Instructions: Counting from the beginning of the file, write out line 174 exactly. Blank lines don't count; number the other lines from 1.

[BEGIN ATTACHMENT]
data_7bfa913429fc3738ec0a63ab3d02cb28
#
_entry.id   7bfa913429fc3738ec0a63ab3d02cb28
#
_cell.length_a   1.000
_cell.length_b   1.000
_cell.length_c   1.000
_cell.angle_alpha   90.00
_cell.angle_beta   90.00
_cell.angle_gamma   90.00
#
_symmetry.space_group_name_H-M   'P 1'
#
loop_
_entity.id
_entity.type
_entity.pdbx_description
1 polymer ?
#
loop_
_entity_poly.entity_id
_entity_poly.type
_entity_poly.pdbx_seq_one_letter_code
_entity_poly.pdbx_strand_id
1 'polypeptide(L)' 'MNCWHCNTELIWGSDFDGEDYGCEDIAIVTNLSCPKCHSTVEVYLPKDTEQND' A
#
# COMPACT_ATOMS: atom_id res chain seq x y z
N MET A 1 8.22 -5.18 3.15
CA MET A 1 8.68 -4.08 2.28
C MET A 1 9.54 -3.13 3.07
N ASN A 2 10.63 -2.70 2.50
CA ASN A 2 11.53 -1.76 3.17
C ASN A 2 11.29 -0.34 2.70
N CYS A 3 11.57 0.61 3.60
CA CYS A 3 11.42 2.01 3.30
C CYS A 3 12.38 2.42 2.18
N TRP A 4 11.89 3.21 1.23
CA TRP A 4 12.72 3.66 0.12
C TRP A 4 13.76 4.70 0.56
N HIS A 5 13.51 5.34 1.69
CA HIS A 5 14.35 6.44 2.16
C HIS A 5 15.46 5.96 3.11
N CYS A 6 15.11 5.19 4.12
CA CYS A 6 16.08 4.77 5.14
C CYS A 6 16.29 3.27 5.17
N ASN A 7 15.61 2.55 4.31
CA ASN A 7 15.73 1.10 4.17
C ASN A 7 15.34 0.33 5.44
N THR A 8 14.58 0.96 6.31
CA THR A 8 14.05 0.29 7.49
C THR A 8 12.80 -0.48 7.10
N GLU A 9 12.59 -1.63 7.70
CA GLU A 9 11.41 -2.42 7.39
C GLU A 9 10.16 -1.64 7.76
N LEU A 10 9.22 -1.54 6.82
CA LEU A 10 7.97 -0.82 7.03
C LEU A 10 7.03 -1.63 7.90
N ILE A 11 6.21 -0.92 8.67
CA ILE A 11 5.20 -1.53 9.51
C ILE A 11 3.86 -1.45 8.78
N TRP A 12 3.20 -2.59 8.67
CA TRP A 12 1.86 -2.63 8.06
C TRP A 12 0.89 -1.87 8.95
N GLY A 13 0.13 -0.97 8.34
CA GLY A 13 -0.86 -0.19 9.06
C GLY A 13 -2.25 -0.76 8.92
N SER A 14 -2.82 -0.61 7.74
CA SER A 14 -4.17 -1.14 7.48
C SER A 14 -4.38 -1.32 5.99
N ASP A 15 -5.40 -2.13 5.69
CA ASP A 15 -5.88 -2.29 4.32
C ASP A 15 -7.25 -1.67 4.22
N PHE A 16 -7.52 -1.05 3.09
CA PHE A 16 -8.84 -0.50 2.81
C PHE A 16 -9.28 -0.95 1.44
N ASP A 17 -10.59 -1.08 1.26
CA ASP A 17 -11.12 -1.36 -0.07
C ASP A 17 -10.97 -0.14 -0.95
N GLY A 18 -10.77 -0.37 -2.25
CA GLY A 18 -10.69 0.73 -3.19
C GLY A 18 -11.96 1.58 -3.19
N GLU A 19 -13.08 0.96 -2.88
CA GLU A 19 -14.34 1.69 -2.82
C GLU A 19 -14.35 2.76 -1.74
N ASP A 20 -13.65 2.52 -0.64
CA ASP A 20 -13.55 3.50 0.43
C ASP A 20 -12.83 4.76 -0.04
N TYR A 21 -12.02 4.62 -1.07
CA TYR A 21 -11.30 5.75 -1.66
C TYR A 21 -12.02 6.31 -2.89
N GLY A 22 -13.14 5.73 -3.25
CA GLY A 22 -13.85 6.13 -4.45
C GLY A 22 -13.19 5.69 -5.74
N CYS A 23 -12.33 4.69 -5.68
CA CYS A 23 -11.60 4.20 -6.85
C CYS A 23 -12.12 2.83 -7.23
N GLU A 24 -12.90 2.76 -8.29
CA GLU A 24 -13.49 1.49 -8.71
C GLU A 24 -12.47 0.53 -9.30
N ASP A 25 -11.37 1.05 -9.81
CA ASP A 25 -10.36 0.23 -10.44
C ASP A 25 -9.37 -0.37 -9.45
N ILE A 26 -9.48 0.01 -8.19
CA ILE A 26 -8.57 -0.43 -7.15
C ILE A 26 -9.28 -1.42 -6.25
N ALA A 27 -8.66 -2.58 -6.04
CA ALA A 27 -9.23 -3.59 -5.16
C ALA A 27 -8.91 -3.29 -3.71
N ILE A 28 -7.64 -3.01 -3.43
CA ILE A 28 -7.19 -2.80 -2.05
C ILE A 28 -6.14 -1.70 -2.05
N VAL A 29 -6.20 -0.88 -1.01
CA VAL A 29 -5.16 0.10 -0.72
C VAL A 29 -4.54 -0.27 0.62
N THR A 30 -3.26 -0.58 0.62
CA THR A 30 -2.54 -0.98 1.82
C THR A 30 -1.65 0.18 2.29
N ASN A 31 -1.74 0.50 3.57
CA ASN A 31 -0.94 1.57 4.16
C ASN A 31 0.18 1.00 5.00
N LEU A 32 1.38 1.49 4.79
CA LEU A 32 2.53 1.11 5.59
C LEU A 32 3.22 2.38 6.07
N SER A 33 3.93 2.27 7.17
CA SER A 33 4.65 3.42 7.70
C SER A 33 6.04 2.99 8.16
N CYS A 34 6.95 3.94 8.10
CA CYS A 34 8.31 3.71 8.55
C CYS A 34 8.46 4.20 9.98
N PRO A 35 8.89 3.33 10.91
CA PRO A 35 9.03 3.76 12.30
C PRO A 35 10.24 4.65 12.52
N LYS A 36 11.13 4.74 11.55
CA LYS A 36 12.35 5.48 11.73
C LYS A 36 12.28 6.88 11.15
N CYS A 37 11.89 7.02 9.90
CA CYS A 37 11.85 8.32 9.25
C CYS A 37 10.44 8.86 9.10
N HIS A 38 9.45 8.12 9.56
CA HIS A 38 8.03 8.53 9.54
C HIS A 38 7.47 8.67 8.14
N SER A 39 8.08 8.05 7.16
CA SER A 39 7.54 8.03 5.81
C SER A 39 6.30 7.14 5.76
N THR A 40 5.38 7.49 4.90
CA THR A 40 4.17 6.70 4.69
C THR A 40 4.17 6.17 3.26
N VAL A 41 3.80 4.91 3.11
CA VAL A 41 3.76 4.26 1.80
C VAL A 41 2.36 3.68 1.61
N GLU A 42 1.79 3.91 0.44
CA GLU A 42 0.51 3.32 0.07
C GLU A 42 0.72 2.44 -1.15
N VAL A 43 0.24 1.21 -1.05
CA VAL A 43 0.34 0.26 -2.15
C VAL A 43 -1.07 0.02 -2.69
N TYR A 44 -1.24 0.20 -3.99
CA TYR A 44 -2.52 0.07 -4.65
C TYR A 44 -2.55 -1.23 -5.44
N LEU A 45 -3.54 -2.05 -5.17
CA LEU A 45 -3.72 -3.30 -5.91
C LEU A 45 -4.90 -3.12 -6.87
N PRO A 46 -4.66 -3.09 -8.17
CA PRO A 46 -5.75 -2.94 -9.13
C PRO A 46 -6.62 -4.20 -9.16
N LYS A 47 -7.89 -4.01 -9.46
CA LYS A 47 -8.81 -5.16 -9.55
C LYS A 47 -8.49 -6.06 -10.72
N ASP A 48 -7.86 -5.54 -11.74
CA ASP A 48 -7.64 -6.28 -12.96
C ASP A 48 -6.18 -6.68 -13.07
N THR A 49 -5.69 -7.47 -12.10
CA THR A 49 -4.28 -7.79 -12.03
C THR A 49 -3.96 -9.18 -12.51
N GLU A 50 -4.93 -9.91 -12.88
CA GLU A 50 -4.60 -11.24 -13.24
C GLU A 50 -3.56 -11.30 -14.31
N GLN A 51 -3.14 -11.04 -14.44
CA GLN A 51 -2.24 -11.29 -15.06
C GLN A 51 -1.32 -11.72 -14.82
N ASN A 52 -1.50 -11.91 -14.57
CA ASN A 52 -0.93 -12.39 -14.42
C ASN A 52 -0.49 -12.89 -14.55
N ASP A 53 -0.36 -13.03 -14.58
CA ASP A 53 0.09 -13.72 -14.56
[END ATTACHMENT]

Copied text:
C THR A 49 -3.96 -9.18 -12.51